TOKYO -- Mountains of disposable face masks and gloves used to protect against the novel coronavirus are being dumped into rivers and oceans around the world, causing serious damage to fisheries and ecosystems.
The U.N. Conference on Trade and Development on July 27 released its forecast on the effect of pandemic-related plastic waste floating in the ocean. "The negative spillover effects of plastic waste on fisheries, tourism and maritime transport, for example, add up to an estimated $40 billion each year," the U.N. body said in a report.
The U.N. estimates that global sales of disposable face masks will increase 200 times from a year ago to $160 billion this year, and around 75% of the used masks and other pandemic-related plastic waste will end up in landfills or floating on the seas.
"Our streets, beaches and ocean have been hit by a tidal wave of COVID-19 waste including plastic face masks, gloves, hand sanitizer bottles and food packaging," the UNCTAD report says.
Nonwoven masks are made of synthetic fibers, including polyester. But restricting the use of nonwoven masks is difficult as they have antibacterial effects and are useful in preventing droplet infections.
The Tara Ocean Foundation, a France-based maritime environment research institution, in June surveyed 10 major rivers in Europe, and found masks and gloves in all of them. At least more than 100 masks were recovered in a survey along the coast of southern France in June.
In Singapore, residents discarded an additional 1,470 tons of plastic waste from takeout packaging and food delivery during its eight-week lockdown before it was eased on June 1, the UNCTAD report says.
According to Umisakura, a Japanese nonprofit organization that has cleaned up beaches in Fujisawa, Kanagawa Prefecture, for more than 10 years, more masks are being found on Japan's beaches as the coronavirus spreads further. The nonprofit used to find only a single mask a day before the coronavirus pandemic but now finds more than 10 masks per 30-minute cleanup.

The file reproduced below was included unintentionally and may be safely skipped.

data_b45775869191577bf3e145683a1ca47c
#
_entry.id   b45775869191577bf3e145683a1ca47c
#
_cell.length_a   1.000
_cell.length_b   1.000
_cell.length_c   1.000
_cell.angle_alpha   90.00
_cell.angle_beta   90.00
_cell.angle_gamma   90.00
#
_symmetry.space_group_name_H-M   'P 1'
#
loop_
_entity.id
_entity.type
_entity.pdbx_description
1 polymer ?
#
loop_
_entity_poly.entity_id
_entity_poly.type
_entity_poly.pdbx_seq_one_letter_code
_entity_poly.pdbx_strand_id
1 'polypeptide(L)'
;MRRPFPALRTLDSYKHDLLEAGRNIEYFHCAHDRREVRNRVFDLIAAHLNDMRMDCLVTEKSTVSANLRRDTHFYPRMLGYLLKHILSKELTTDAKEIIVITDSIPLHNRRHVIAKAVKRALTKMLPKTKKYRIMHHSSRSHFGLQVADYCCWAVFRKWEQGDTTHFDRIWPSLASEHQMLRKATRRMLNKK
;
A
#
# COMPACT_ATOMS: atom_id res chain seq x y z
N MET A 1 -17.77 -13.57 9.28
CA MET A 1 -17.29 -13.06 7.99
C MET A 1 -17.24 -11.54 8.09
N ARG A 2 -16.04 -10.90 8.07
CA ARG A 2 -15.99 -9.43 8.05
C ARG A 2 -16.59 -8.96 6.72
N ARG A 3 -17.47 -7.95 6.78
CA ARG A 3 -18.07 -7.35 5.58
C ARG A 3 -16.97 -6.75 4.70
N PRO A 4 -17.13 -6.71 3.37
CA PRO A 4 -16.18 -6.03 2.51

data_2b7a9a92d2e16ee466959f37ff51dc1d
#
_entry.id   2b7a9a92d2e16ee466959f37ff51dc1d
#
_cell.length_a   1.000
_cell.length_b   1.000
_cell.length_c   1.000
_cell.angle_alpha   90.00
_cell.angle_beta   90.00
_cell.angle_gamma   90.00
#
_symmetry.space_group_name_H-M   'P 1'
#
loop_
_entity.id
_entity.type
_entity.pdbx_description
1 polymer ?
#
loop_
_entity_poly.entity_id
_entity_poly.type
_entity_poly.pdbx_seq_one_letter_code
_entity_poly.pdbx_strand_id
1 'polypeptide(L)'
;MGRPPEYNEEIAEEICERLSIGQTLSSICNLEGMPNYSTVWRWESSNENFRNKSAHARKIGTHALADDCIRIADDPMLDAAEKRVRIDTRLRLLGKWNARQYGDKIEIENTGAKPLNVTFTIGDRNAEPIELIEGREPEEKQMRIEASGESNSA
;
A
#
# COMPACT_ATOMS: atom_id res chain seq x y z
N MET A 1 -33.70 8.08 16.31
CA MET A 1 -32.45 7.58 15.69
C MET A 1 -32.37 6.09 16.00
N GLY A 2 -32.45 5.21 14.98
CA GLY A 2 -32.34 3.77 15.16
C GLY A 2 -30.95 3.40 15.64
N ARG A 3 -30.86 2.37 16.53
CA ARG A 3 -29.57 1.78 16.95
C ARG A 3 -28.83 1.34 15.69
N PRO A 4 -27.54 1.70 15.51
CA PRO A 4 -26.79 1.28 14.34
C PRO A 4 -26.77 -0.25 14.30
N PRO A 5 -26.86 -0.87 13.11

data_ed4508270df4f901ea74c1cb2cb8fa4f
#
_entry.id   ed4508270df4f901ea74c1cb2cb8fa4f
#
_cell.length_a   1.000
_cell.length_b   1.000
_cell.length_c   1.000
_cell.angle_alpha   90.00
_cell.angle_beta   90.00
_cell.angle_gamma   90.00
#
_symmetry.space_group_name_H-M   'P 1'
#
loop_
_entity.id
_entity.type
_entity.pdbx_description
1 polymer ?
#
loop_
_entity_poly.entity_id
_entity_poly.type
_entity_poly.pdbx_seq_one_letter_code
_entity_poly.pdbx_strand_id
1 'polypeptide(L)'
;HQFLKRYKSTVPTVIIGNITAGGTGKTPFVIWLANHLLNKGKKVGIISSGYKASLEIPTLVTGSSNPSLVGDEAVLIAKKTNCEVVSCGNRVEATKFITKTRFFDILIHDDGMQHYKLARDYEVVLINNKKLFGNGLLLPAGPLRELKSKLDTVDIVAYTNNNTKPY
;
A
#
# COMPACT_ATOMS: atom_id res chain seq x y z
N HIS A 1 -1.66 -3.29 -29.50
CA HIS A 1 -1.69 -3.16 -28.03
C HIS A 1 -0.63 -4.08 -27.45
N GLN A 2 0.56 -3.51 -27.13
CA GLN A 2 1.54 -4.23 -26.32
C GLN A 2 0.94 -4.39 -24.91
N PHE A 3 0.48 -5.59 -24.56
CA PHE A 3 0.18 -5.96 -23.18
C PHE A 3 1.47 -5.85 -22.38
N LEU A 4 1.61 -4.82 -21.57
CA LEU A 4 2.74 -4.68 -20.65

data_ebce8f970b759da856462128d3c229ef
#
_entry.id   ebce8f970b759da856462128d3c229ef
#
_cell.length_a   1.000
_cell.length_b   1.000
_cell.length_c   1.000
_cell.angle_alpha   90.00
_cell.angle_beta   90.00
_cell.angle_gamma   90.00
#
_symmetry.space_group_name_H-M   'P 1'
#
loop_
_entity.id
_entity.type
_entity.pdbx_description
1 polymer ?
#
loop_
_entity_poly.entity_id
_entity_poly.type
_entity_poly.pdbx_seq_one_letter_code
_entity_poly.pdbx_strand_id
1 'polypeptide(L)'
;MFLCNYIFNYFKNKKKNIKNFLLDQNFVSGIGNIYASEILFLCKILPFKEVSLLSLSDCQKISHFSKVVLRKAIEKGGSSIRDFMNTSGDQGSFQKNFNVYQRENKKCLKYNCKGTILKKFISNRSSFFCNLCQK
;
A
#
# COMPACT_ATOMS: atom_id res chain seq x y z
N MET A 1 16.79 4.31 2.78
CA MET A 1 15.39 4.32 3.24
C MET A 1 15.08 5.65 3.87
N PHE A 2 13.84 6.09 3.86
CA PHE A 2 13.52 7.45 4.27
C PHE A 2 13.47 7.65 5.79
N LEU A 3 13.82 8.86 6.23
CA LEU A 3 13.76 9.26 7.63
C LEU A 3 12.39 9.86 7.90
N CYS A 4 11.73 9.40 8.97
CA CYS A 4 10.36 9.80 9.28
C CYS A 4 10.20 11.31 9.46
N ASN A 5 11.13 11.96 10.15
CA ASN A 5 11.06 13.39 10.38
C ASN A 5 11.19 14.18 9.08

An increase in takeouts in lieu of dining out to prevent the spread of the coronavirus has also contributed to an increase in plastic waste. In Japan, domestic production of "other foam products," including food packaging, in April rose 6.7% on the year and 0.9% in May, according to the Ministry of Economy, Trade and Industry's production statistics.
That said, it is difficult to accurately assess how much pandemic-related waste has ended up in landfills or is afloat at sea. Scientists have been forced to refrain from conducting maritime research to avoid the so-called three Cs -- closed spaces with poor ventilation, crowded areas and close-contact settings -- aboard ships.
"Conducting surveys on ocean plastic waste is still difficult," said Kyushu University professor Atsuhiko Isobe, "but the more face masks and other protective gear are used, the more likely plastic waste will pour into the sea. We need to continue our efforts to reduce single-use plastics, but we will have no choice but to use them from a hygiene perspective."
When it hosted the G-20 summit last year, Japan formulated the Osaka Blue Ocean Vision, which aims to reduce additional pollution by marine plastic litter to zero by 2050. The country plans to compile a progress report in mid-September based on data from countries that supported its call. But many countries look too busy tackling the coronavirus to take effective measures to reduce their plastic waste.
Japan also plans to help Southeast Asian nations introduce plastic waste disposal technology as many of them are grappling with their own mountains of plastic trash. The country said in its infrastructure imports strategy, compiled in July, that it plans to export more of its waste disposal technology to the region, which lacks enough collection facilities.
Japan will also consider helping Southeast Asian countries develop greener face masks, including those made of plant-based materials.